Every member of the Brotherhood has the opportunity to gain honor through service to the BUS. Your total honor is equal to half your level (rounded down) plus whatever you accumulate through successful missions, heroic deeds, and whatever else the Abbot or high-level Brothers decide is worthy of honor. Honor can be fractional – thus you can have total honor of 1.25. Honor, not level, is the seniority system, and orders given by Brothers with higher honor than you must be obeyed. Pledges begin with zero honor and are fair game for hazing or bossing around until they prove themselves worthy.
It is possible to lose honor through acts of cowardice, failure to follow the Creed, abuse of authority, theft from the order, etc. Honor loss can be either temporary or permanent, depending on the type of shameful act committed. Temporary honor loss can be restored after sufficient penance. If your permanent honor goes to zero, you are kicked out of the Brotherhood and must petition the Abbot to re-enter as a pledge and prove your worthiness all over again.
The Creed of the Brotherhood of the Unbreakable Shield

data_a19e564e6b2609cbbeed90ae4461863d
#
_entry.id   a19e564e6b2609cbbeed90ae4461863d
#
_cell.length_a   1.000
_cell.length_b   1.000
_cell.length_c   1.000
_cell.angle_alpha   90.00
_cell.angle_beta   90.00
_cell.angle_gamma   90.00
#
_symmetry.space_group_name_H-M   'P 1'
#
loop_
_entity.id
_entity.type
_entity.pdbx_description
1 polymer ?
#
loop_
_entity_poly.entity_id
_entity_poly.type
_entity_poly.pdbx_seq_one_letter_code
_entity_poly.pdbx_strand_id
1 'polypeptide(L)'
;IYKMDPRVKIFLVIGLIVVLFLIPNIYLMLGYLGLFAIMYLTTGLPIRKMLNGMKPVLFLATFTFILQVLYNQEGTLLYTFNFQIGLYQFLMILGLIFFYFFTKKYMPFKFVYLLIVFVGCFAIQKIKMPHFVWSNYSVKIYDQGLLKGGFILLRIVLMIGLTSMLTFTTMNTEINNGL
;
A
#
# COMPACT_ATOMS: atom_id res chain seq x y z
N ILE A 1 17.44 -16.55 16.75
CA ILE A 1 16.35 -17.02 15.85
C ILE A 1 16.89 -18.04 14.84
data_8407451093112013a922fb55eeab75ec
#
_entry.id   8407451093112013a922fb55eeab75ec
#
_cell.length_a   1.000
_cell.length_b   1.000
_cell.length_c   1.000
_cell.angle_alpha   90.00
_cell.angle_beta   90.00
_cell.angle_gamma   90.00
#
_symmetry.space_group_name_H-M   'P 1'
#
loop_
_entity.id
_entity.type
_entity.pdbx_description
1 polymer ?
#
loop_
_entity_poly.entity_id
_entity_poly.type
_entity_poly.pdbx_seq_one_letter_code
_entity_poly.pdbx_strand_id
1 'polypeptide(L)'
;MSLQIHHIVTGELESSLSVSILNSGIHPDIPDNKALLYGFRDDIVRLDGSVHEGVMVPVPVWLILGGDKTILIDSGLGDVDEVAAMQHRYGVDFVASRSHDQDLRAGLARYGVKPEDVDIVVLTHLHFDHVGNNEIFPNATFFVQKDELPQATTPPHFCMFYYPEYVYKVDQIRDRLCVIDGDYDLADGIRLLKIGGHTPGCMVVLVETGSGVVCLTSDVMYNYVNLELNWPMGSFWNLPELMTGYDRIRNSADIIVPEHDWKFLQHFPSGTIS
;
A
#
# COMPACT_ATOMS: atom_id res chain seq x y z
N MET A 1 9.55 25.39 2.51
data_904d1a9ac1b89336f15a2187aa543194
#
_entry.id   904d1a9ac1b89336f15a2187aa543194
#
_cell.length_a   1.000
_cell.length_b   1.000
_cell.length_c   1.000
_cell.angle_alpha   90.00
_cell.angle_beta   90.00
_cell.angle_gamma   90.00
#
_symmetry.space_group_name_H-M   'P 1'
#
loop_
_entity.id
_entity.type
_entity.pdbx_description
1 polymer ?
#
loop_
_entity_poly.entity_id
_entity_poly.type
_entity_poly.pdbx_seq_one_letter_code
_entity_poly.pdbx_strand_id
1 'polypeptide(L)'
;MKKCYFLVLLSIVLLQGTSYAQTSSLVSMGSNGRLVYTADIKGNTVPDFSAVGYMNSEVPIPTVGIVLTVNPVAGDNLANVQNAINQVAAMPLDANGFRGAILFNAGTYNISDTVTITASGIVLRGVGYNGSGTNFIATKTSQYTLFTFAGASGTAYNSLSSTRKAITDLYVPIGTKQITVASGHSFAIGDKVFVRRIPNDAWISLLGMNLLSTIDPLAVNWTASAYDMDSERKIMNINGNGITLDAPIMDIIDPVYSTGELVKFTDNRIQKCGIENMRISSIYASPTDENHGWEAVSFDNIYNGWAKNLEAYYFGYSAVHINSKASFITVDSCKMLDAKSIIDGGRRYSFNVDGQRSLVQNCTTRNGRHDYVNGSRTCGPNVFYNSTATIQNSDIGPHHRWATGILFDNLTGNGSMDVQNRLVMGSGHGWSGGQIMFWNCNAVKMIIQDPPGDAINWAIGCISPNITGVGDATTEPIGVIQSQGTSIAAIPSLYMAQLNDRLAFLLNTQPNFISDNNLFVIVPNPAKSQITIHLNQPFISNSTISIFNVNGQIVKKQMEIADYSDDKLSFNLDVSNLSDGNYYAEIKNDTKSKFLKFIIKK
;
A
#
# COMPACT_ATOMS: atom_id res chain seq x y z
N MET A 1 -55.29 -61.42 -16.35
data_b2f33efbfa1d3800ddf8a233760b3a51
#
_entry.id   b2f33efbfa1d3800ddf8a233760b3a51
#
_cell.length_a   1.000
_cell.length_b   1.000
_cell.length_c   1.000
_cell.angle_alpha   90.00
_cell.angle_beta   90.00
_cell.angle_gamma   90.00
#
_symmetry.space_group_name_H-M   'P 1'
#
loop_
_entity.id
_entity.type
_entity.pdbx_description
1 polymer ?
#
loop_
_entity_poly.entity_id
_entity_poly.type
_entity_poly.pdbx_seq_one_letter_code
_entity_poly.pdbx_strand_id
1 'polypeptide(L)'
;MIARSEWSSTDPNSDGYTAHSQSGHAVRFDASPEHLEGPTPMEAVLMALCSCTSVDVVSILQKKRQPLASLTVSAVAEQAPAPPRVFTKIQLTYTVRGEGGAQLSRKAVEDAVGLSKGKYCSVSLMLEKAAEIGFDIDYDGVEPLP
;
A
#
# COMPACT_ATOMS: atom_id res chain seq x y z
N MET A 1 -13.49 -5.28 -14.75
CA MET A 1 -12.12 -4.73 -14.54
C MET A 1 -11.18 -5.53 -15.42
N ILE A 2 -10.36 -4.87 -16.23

- Never dishonor the Brotherhood.
- Respect all Brothers; obey your superiors.
- Civilization is worth more than any individual life.
- Imperfect order is superior to disorder.
- Do all things with clear purpose.
Honor Points are a way to make use of your honor in situations other than combat. You have a number of Honor Points (HNP) available each day equal to the whole number of your total honor. Once per round as a free action, you can decide to add up to the number of HNP you have remaining to a non-attack d20 roll you just made – an initiative roll, saving throw, skill check, or ability check. HNP are restored to full after an extended rest. Your total honor does not decrease from using HNP.
HNP are stored in your shield symbol, which must be on your person in order for you to make use of them or have them restored. You can also transfer HNP (give to or receive from an ally) by touching symbols as a minor action during your turn. Both parties must be adjacent to each other, conscious, and willing to do the transfer. Asking permission is a free action.